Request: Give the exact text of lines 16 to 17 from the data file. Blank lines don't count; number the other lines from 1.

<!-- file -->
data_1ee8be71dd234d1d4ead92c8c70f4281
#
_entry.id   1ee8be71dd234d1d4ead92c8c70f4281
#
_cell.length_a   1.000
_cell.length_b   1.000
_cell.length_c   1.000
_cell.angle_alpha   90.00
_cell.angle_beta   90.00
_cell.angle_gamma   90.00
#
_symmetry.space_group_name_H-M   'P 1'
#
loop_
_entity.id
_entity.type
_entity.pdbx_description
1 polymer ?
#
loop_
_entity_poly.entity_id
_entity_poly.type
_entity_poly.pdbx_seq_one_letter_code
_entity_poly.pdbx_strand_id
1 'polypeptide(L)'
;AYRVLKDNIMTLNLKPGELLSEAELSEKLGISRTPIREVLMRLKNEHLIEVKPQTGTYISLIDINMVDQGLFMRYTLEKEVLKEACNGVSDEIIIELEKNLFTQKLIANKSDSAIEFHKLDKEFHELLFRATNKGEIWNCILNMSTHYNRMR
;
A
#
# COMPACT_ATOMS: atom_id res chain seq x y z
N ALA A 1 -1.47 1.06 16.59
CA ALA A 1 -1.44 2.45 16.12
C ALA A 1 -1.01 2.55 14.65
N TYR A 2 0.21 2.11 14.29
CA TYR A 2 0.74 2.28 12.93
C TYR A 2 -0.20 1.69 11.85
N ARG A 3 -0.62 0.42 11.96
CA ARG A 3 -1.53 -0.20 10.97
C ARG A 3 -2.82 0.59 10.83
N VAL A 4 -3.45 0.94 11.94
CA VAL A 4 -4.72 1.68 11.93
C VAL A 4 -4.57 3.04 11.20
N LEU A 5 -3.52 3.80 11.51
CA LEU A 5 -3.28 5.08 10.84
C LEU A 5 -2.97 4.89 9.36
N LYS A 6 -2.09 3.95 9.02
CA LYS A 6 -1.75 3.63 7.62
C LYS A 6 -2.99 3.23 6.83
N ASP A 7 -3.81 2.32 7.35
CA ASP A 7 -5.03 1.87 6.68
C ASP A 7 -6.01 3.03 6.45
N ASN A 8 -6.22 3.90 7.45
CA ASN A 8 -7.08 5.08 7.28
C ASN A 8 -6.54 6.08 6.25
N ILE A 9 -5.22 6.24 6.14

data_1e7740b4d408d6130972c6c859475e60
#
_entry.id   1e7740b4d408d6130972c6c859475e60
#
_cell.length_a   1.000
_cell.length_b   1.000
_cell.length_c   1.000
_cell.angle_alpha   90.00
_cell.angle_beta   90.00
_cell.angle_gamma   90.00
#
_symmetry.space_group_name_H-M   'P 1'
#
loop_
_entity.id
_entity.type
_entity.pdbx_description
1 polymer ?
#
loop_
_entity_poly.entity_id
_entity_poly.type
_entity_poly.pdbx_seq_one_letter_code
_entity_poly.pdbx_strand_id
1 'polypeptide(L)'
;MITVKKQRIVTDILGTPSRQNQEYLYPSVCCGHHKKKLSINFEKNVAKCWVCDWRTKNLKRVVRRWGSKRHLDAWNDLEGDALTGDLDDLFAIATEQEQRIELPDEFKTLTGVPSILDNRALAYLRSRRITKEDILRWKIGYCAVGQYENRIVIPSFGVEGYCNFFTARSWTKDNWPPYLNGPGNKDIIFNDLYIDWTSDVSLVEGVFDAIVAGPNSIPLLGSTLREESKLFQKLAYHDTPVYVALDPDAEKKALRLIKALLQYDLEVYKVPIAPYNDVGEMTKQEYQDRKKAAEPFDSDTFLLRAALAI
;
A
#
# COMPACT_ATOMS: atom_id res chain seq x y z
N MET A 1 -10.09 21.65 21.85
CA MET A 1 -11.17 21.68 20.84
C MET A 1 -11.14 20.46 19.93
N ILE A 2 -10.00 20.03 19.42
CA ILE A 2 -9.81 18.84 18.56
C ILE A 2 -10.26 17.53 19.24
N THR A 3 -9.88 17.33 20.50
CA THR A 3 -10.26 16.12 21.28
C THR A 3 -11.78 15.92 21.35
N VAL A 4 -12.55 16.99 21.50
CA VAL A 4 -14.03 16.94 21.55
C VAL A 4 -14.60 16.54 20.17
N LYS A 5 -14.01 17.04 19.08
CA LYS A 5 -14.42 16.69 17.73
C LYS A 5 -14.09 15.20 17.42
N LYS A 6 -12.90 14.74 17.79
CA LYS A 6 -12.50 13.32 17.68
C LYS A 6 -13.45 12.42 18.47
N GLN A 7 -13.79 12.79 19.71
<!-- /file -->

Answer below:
_entity.type
_entity.pdbx_description